By Liam Denning, 26 July 2015

Oil prices will weaken further once summer’s peak gasoline demand rolls over

If you want to understand why oil is back below $50 a barrel and likely headed much lower once summer ends, start with PetroChina’s stock prices.

Mainland-listed shares in China’s national oil champion are up 27% so far this year, while their Hong Kong-listed equivalents are down 9%. The former have, of course, been juiced by Beijing’s desperate measures to prop up the mainland stock market. The latter are more reflective of what is really happening with oil supply and demand.

China is showing signs of strain. While official gross-domestic-product data continue to helpfully meet Beijing’s targets, other numbers—and the stock-market panic— point downward. The latest, preliminary reading of the Caixin China Manufacturing Purchasing Managers’ Index hit a 15-month low. The State Council promptly announced measures to boost trade. Broad-based drops in the prices of industrial commodities from iron ore to copper serve as warnings of cooling China growth.

Oil hasn’t escaped. If current futures prices hold, Brent crude will average about $57 a barrel in 2015, down 42% from 2014’s average and the lowest in a decade. U.S. benchmark West Texas Intermediate’s implied average is about $51.40, which would be the lowest since 2004.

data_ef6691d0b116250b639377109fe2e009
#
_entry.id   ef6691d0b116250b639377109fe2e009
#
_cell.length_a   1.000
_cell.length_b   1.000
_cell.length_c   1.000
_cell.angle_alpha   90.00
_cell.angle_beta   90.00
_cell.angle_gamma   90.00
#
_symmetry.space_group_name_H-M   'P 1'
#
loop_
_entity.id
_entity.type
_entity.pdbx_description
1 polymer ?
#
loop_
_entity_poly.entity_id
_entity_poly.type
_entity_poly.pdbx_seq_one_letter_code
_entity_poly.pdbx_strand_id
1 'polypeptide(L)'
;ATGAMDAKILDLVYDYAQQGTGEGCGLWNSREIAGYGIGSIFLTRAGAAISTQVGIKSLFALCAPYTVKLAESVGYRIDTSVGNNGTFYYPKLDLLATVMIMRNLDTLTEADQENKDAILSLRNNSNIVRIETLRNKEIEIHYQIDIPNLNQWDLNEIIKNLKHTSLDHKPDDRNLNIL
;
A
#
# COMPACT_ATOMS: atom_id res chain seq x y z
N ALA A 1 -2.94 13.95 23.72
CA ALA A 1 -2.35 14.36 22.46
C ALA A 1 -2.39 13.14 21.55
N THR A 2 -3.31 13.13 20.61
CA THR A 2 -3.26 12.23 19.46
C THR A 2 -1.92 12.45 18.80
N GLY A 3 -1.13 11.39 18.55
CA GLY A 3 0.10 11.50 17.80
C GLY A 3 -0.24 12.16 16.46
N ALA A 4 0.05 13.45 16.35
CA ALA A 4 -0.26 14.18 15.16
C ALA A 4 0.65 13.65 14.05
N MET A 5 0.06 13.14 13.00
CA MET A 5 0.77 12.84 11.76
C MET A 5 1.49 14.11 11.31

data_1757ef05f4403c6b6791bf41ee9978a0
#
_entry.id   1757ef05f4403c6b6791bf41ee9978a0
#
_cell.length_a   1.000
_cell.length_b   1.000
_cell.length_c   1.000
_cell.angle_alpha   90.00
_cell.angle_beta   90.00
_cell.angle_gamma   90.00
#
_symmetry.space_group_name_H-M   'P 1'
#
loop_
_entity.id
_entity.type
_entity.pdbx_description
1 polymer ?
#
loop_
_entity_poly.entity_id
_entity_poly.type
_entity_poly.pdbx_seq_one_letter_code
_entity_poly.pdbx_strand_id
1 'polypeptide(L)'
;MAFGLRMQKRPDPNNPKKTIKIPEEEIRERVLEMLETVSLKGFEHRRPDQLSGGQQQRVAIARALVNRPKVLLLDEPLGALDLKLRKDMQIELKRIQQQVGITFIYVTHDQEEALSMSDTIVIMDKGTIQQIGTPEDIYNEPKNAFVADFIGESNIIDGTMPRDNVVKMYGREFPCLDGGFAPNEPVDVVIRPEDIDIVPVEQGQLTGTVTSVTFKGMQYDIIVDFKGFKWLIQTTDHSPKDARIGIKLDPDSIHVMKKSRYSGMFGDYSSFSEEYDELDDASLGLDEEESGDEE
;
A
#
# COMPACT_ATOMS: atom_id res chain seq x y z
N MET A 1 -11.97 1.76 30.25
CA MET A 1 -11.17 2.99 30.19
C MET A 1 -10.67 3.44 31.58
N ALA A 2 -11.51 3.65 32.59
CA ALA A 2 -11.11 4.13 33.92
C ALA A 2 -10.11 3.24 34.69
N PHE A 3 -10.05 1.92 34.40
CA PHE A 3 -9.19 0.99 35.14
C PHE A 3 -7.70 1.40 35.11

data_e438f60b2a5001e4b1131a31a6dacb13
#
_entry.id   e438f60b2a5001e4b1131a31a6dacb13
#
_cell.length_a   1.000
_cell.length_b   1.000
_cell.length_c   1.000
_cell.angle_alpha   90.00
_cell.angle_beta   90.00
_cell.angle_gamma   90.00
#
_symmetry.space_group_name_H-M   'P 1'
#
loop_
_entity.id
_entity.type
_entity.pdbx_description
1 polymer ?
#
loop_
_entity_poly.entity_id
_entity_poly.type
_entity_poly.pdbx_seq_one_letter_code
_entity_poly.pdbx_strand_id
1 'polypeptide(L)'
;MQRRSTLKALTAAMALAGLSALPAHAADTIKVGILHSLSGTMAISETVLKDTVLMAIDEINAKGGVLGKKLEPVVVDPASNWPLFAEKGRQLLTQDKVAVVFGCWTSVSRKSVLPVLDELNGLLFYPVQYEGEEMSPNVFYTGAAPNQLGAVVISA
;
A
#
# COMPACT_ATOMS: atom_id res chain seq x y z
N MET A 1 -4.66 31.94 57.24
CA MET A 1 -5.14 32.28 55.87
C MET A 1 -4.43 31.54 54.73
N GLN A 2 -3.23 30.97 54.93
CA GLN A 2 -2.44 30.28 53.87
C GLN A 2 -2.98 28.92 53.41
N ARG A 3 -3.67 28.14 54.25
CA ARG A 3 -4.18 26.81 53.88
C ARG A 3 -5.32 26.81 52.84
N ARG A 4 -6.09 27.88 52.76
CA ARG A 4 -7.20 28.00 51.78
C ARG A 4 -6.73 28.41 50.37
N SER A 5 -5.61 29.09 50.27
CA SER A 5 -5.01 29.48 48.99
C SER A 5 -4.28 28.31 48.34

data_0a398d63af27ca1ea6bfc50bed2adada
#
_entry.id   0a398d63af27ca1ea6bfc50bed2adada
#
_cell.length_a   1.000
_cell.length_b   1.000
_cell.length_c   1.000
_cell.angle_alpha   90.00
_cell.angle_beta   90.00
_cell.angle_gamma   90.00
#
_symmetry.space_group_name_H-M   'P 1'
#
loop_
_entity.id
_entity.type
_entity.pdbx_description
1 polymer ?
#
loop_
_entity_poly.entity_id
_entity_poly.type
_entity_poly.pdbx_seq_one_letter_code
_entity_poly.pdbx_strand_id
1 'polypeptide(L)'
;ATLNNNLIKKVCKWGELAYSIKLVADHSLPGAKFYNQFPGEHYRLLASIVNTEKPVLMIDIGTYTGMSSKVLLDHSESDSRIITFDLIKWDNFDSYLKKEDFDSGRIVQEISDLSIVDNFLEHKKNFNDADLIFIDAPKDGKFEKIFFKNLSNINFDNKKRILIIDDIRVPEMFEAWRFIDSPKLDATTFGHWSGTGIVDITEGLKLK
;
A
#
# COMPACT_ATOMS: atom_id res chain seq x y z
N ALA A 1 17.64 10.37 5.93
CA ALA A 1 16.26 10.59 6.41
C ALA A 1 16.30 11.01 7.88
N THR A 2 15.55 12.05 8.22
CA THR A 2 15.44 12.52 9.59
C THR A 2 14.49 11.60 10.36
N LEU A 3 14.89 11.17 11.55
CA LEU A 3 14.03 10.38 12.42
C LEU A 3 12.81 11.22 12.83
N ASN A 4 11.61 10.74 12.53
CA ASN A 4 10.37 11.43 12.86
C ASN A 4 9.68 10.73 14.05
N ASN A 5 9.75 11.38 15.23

Yet even those averages look vulnerable; they rely on both grades rising through the fall and winter. For example, Brent futures for December trade at almost $57 a barrel, versus a current price of less than $55. Analysts are more optimistic, with a consensus forecast for the fourth quarter of around $65, according to FactSet.

So much for summertime thinking. Demand for gasoline, which peaks around now, is the biggest support to oil prices today. And it comes with a sting in the tail.

As refiners take advantage of cheaper crude, turning it into gasoline to meet demand, they are also producing a lot of distillate. That is a catchall term for other products, chiefly diesel, which is heading into storage. In its latest monthly report, the International Energy Agency showed stocks of middle distillates in the industrialized world in May were higher for that month than in each of the past three years. It said that “middle distillate spot prices posted the sharpest falls across all surveyed markets in June.”

Distillate refining margins in Asia already have fallen to about $8 from almost $11 a barrel a month ago. This is partly because new refining capacity in the Middle East geared toward diesel production has opened up and added to the glut.

Another factor is China, whose net exports of diesel hit a record in June, notes Citigroup. Diesel is the biggest refined product in China’s mix, reflecting economic growth that has been tied to heavy industry. But demand has topped out there as Beijing tries to pivot the economy toward consumers.

The danger is that economic weakness adds further pressure, pushing more barrels of distillate into the market even as the world’s seasonal demand for gasoline wanes. At that point, refiners looking to maintain profit margins would slash bids for crude oil, below even today’s already depressed levels. Stocks of oil majors—maybe even PetroChina’s steroidal A-shares—would surely follow.

Extracted in full from The Wall Street Journal.